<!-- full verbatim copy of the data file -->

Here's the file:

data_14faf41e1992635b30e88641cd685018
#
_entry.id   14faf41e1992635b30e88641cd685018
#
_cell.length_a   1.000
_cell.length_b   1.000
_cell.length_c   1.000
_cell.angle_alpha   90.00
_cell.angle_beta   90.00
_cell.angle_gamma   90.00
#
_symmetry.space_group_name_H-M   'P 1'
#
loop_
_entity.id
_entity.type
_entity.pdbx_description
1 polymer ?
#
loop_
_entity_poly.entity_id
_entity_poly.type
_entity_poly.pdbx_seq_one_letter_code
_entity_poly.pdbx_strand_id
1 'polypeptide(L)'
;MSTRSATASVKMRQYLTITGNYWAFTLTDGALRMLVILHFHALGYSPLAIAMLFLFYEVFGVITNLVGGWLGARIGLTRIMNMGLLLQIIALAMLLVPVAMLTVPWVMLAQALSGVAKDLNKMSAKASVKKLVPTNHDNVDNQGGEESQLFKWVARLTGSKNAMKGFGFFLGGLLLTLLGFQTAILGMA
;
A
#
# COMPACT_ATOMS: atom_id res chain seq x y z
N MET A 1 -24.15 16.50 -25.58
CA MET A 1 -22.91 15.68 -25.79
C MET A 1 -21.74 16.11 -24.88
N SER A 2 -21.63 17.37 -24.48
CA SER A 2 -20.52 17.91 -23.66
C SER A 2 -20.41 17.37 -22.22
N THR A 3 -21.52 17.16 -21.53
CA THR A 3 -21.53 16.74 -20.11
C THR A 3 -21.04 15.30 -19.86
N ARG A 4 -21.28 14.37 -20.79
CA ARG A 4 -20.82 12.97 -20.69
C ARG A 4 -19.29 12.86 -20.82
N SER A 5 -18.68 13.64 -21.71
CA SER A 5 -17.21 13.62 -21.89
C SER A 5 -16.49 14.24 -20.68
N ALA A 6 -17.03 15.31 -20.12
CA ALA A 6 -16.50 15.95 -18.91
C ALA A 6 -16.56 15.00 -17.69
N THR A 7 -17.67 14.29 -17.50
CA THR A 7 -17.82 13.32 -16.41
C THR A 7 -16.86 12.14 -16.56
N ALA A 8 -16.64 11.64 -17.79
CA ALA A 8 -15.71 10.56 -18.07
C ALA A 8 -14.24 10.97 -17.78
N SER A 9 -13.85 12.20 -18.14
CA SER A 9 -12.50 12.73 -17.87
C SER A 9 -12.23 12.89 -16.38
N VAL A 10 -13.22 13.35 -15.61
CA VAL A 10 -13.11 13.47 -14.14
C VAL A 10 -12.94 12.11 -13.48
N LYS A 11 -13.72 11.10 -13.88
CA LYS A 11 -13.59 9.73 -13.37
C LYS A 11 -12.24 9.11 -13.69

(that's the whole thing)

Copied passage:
data_14faf41e1992635b30e88641cd685018
#
_entry.id   14faf41e1992635b30e88641cd685018
#
_cell.length_a   1.000
_cell.length_b   1.000
_cell.length_c   1.000
_cell.angle_alpha   90.00
_cell.angle_beta   90.00
_cell.angle_gamma   90.00
#
_symmetry.space_group_name_H-M   'P 1'
#
loop_
_entity.id
_entity.type
_entity.pdbx_description
1 polymer ?
#
loop_
_entity_poly.entity_id
_entity_poly.type
_entity_poly.pdbx_seq_one_letter_code
_entity_poly.pdbx_strand_id
1 'polypeptide(L)'
;MSTRSATASVKMRQYLTITGNYWAFTLTDGALRMLVILHFHALGYSPLAIAMLFLFYEVFGVITNLVGGWLGARIGLTRIMNMGLLLQIIALAMLLVPVAMLTVPWVMLAQALSGVAKDLNKMSAKASVKKLVPTNHDNVDNQGGEESQLFKWVARLTGSKNAMKGFGFFLGGLLLTLLGFQTAILGMA
;
A
#
# COMPACT_ATOMS: atom_id res chain seq x y z
N MET A 1 -24.15 16.50 -25.58
CA MET A 1 -22.91 15.68 -25.79
C MET A 1 -21.74 16.11 -24.88
N SER A 2 -21.63 17.37 -24.48
CA SER A 2 -20.52 17.91 -23.66
C SER A 2 -20.41 17.37 -22.22
N THR A 3 -21.52 17.16 -21.53
CA THR A 3 -21.53 16.74 -20.11
C THR A 3 -21.04 15.30 -19.86
N ARG A 4 -21.28 14.37 -20.79
CA ARG A 4 -20.82 12.97 -20.69
C ARG A 4 -19.29 12.86 -20.82
N SER A 5 -18.68 13.64 -21.71
CA SER A 5 -17.21 13.62 -21.89
C SER A 5 -16.49 14.24 -20.68
N ALA A 6 -17.03 15.31 -20.12
CA ALA A 6 -16.50 15.95 -18.91
C ALA A 6 -16.56 15.00 -17.69
N THR A 7 -17.67 14.29 -17.50
CA THR A 7 -17.82 13.32 -16.41
C THR A 7 -16.86 12.14 -16.56
N ALA A 8 -16.64 11.64 -17.79
CA ALA A 8 -15.71 10.56 -18.07
C ALA A 8 -14.24 10.97 -17.78
N SER A 9 -13.85 12.20 -18.14
CA SER A 9 -12.50 12.73 -17.87
C SER A 9 -12.23 12.89 -16.38
N VAL A 10 -13.22 13.35 -15.61
CA VAL A 10 -13.11 13.47 -14.14
C VAL A 10 -12.94 12.11 -13.48
N LYS A 11 -13.72 11.10 -13.88
CA LYS A 11 -13.59 9.73 -13.37
C LYS A 11 -12.24 9.11 -13.69